The problem with his "strategy" is that it doesn't work. 

It is simply not possible to choose where you win and where you lose - and if you could choose where and when to lose, you'd save yourself money and never place those losing bets in the first place! 

The laws of probability mean that if, for example, you backed short priced favourites (say 1.11) somewhere other than Betfair, and layed the outsider on Betfair at 10.0, in the long-term, your win rate would be around 10% and would total the same in money terms, if not in frequency, as the non-Betfair bets winning around 90% of the time.

There's no way to guarantee a loss on Betfair, even if you wanted to.

Assuming a 100% book, whatever you back or lay, in the long-term you'd break even there, and be down the commission. 

I'm not sure what Tom Makinson is doing by telling tales and "reporting" this to Betfair. It seems a bit like telling the pit boss that someone is writing down the results of the roulette spins. So what? 

What Tony Hargraves is attempting to do is perfectly within the rules, and I'm sure Betfair welcome this type of a punter and his flawed "strategy".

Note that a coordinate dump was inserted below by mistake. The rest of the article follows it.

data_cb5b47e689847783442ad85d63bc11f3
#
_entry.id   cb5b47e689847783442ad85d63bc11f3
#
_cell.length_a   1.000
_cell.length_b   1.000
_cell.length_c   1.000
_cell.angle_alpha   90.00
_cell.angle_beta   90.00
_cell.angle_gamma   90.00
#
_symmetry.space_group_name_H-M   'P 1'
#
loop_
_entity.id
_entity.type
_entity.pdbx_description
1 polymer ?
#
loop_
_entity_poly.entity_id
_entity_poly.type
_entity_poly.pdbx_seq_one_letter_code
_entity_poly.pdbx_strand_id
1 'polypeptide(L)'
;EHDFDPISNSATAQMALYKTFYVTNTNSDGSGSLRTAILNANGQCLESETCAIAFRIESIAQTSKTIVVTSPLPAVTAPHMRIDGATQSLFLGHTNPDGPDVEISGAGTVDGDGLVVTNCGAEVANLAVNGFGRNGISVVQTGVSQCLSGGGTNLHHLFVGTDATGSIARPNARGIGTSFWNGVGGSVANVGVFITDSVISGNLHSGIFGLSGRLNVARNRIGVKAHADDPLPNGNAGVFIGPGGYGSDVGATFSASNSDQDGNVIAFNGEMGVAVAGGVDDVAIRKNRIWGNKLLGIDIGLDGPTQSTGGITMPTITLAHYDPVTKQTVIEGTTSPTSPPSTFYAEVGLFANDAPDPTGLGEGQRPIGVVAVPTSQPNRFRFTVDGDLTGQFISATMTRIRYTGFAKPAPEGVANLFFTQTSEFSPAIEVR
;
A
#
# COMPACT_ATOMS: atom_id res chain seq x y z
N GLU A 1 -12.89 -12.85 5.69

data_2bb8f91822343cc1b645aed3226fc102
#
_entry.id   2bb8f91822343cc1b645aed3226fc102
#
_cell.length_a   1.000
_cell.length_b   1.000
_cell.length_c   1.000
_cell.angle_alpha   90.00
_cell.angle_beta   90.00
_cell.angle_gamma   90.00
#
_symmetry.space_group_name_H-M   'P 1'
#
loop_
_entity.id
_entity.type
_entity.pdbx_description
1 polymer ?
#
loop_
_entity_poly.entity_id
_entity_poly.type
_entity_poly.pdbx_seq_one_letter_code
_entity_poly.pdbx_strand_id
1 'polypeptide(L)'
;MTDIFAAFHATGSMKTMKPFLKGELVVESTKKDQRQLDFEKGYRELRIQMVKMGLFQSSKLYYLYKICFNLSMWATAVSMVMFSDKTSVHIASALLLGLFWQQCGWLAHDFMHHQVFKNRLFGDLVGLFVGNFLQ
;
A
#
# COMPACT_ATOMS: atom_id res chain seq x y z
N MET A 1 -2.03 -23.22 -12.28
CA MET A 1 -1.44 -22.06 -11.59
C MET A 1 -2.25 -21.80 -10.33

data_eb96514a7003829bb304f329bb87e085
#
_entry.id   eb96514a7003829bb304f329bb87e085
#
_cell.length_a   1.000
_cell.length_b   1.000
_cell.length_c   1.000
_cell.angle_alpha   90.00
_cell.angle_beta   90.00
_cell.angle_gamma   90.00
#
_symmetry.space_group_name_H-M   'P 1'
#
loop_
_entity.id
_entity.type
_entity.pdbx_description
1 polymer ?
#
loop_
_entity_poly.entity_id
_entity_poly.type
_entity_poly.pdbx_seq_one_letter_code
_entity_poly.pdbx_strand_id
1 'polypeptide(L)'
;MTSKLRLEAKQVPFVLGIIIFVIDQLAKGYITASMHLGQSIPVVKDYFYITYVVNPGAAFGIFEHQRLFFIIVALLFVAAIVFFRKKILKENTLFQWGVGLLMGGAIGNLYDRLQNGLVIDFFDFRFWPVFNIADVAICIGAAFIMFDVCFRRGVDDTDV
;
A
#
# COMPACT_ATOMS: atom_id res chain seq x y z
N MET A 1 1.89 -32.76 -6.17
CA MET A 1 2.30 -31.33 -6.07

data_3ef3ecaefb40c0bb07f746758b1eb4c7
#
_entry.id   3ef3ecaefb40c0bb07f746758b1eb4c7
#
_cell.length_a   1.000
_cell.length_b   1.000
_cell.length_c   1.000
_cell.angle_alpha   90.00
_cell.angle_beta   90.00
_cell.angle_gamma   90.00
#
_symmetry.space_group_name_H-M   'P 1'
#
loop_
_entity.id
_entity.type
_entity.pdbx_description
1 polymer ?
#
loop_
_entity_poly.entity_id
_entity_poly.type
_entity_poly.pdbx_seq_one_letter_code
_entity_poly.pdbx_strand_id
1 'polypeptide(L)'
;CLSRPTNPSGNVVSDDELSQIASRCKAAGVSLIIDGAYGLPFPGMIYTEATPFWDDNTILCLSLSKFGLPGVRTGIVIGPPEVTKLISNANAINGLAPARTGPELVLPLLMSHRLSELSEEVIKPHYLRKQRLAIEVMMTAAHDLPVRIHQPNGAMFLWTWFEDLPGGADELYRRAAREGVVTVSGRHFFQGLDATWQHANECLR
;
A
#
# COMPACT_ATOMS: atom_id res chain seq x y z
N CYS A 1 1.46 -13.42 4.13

Friday, 3 March 2017

Stuff, Vandals, Oscars, and L2A

A deluge of rain in Ireland, so I am told, and a deluge of comments too as the blog closes in on 2 million hits… OK, so that’s likely three years away, but it's been a busy week at Villa Cassini. Here are some of the comments received - I'll get to the rest later:

First up was Irish Jimmy, formerly known as James, who had some stuff to get off his chest:

Stuff is the downfall of the aspirational, who assume the super rich go online everyday to clean out Amazon, eBay and a car dealer.
As the Buffet video you recommended showed, the super rich spend a lot of their time deciding how to give their money away to those who just want to scratch a living.
Incidentally, my car is 20 years old and counting. I like working on it. Hopefully, it is my first and last car, driving being something I never aspired to as I got a license late in life.
Any gadgets I have tend to be secondhand and purchased cheaply at the end of a product's consumer life cycle.
Though I have no billions to give away, my wealth is destined for charity when I pass on. The reason is personal but also, if I gave my wealth to a person they would most likely fritter it away as any lottery winner would.
I think James means "no billions - yet". Surely all he needs is to believe in himself?